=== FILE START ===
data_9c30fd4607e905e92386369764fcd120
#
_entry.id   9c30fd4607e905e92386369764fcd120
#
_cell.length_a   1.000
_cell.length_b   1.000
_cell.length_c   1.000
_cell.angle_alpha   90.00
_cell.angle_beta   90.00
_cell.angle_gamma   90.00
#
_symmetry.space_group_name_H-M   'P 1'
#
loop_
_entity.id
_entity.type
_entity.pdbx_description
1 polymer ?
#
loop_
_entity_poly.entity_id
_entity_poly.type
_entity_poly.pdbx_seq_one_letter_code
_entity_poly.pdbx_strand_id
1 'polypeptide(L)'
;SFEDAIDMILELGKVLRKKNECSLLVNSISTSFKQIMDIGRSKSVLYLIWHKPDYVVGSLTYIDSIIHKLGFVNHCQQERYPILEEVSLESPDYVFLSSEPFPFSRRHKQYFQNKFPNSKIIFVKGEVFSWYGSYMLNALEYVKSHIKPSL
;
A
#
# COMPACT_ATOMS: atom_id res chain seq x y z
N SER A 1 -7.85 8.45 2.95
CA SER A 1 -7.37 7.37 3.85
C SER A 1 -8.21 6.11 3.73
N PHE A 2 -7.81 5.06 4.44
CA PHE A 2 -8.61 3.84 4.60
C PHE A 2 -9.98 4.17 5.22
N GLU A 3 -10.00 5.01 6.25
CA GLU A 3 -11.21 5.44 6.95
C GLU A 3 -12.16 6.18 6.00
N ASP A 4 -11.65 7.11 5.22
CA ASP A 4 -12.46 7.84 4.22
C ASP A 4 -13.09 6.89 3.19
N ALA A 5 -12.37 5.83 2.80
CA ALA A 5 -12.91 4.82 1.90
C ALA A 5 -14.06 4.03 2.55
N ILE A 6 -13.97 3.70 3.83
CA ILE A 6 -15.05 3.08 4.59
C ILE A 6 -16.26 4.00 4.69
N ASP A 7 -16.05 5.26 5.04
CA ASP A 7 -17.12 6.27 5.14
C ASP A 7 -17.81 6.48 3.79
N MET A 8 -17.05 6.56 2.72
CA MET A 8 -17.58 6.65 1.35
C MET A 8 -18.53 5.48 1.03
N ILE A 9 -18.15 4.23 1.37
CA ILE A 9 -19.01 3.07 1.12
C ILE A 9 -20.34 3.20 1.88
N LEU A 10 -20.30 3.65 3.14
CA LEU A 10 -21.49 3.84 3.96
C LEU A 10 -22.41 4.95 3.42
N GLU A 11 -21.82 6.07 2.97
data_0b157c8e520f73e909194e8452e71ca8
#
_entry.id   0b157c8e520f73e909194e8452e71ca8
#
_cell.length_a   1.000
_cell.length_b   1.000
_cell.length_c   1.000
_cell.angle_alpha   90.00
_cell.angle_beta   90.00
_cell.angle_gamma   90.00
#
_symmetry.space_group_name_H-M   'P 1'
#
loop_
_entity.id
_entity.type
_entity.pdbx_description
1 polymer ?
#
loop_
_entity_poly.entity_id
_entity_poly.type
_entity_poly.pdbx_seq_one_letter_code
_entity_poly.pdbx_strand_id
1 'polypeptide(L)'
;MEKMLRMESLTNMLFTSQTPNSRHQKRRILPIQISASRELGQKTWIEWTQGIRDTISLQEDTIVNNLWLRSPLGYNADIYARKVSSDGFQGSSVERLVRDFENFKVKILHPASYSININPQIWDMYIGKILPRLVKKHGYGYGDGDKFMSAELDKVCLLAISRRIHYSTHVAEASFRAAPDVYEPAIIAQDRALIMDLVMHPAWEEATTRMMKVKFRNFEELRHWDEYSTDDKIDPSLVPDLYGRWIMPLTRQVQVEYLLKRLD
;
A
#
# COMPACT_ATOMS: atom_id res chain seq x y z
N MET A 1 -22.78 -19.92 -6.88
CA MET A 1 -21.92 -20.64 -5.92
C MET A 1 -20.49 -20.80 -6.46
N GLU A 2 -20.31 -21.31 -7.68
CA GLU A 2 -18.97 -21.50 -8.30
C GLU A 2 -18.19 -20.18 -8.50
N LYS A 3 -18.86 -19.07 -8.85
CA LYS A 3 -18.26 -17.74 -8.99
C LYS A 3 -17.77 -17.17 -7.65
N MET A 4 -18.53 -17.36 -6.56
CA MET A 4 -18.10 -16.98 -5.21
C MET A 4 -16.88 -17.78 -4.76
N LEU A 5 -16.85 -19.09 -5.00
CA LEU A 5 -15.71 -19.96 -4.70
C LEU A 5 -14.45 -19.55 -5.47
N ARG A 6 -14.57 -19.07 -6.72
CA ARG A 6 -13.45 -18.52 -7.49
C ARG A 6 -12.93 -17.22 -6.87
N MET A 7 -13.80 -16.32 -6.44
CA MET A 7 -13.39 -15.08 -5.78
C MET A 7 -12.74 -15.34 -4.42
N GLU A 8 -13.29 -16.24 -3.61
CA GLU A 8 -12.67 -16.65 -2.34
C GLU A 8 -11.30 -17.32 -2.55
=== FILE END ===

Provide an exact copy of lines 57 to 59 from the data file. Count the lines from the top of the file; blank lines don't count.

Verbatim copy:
C ILE A 9 -20.34 3.20 1.88
N LEU A 10 -20.30 3.65 3.14
CA LEU A 10 -21.49 3.84 3.96